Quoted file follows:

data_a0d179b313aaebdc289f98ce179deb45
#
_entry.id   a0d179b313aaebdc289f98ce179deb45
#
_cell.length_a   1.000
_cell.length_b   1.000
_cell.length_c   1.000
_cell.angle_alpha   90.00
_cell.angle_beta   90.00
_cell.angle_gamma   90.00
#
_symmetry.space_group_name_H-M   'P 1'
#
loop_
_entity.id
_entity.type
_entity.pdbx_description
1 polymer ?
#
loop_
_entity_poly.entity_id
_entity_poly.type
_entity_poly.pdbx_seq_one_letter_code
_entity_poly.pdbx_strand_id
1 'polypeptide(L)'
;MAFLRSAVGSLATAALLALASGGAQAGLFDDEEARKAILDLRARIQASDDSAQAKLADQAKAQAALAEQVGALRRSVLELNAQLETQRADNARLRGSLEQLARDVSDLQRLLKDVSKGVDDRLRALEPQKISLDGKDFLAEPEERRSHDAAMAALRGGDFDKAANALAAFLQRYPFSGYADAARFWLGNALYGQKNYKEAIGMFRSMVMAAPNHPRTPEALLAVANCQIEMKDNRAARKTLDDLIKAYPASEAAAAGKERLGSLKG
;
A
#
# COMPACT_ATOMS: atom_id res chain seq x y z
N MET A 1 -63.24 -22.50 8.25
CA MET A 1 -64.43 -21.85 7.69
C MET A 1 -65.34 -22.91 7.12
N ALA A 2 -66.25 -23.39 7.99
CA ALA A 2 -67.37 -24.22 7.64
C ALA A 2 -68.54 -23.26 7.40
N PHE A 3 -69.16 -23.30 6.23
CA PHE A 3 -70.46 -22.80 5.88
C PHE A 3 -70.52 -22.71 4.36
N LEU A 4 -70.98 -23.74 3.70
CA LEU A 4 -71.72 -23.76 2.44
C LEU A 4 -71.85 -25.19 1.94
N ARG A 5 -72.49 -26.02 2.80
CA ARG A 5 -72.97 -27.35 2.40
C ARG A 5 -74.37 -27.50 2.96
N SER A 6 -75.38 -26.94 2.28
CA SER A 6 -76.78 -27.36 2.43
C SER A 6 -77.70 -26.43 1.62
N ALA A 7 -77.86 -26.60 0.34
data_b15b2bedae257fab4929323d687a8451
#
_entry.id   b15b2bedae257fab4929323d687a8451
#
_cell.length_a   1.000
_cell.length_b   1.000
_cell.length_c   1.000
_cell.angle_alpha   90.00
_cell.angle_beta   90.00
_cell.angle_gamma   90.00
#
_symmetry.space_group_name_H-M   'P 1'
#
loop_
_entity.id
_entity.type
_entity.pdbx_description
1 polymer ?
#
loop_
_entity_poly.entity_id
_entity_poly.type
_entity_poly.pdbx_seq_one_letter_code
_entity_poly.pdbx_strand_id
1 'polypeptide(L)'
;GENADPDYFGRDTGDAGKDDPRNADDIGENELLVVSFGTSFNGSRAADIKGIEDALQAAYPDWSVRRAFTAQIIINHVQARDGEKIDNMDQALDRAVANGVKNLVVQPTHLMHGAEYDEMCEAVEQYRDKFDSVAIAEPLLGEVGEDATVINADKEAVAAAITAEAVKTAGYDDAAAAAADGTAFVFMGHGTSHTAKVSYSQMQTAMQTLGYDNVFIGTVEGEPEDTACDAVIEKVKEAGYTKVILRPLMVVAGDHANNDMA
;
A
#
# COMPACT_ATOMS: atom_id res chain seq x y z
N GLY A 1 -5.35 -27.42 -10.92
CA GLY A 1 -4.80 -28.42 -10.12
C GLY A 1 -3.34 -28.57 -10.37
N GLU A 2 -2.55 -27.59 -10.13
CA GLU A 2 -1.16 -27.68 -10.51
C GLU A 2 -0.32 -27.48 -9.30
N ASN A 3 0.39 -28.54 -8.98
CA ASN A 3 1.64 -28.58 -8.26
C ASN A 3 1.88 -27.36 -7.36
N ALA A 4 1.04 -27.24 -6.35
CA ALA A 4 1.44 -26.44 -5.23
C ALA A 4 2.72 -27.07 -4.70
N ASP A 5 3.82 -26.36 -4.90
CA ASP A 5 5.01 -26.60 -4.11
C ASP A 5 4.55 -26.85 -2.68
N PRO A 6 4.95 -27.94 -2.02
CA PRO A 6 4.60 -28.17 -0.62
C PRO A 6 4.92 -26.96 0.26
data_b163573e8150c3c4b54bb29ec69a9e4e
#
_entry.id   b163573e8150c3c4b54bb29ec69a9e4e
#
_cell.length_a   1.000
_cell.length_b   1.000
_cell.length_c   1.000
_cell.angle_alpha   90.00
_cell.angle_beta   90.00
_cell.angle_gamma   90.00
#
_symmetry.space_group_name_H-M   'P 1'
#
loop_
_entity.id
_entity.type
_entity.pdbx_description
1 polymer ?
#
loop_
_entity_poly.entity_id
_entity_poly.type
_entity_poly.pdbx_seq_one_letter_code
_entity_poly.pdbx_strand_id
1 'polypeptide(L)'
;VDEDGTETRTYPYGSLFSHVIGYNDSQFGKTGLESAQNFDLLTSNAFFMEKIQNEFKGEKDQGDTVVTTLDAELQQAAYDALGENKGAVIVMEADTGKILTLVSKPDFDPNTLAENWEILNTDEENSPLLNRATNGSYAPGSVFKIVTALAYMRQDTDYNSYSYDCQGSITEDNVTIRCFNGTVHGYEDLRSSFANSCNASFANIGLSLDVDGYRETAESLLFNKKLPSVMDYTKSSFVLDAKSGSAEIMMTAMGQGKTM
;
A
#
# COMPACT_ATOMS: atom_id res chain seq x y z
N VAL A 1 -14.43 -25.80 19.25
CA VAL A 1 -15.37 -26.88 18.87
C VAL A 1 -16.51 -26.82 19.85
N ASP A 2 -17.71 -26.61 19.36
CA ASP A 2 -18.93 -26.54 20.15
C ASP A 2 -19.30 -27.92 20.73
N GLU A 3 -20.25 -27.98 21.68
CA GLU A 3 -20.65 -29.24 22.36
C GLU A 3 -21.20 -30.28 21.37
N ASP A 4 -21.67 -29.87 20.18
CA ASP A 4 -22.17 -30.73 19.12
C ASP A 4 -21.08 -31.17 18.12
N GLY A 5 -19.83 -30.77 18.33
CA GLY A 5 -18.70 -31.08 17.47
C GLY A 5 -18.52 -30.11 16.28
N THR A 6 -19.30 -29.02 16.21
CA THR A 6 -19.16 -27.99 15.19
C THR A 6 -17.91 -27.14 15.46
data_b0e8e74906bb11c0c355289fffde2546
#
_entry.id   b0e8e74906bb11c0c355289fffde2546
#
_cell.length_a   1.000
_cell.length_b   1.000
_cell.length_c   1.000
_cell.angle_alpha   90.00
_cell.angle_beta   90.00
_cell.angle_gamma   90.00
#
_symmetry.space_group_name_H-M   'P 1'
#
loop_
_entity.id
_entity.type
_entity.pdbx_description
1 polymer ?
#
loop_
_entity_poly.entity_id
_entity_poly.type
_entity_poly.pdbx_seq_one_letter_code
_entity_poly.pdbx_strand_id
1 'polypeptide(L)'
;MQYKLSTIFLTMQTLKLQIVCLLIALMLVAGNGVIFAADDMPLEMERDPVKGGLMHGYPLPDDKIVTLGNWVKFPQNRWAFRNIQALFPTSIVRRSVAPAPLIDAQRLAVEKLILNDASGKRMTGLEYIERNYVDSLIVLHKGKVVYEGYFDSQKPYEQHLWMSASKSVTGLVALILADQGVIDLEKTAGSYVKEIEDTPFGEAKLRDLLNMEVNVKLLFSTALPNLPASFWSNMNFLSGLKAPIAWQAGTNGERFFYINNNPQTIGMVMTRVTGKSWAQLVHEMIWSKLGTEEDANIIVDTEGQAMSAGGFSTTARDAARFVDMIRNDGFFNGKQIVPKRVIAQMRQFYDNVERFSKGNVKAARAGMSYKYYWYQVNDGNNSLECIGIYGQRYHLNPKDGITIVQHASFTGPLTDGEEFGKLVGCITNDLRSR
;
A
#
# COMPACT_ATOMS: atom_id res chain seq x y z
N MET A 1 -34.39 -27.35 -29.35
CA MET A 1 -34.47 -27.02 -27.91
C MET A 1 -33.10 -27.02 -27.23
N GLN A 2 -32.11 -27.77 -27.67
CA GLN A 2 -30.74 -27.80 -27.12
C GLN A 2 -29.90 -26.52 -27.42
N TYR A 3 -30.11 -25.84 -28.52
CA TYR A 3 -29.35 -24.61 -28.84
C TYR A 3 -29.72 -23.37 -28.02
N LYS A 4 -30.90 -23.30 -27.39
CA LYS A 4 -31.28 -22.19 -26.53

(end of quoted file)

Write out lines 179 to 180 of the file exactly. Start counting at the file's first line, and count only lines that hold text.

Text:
N GLN A 2 -32.11 -27.77 -27.67
CA GLN A 2 -30.74 -27.80 -27.12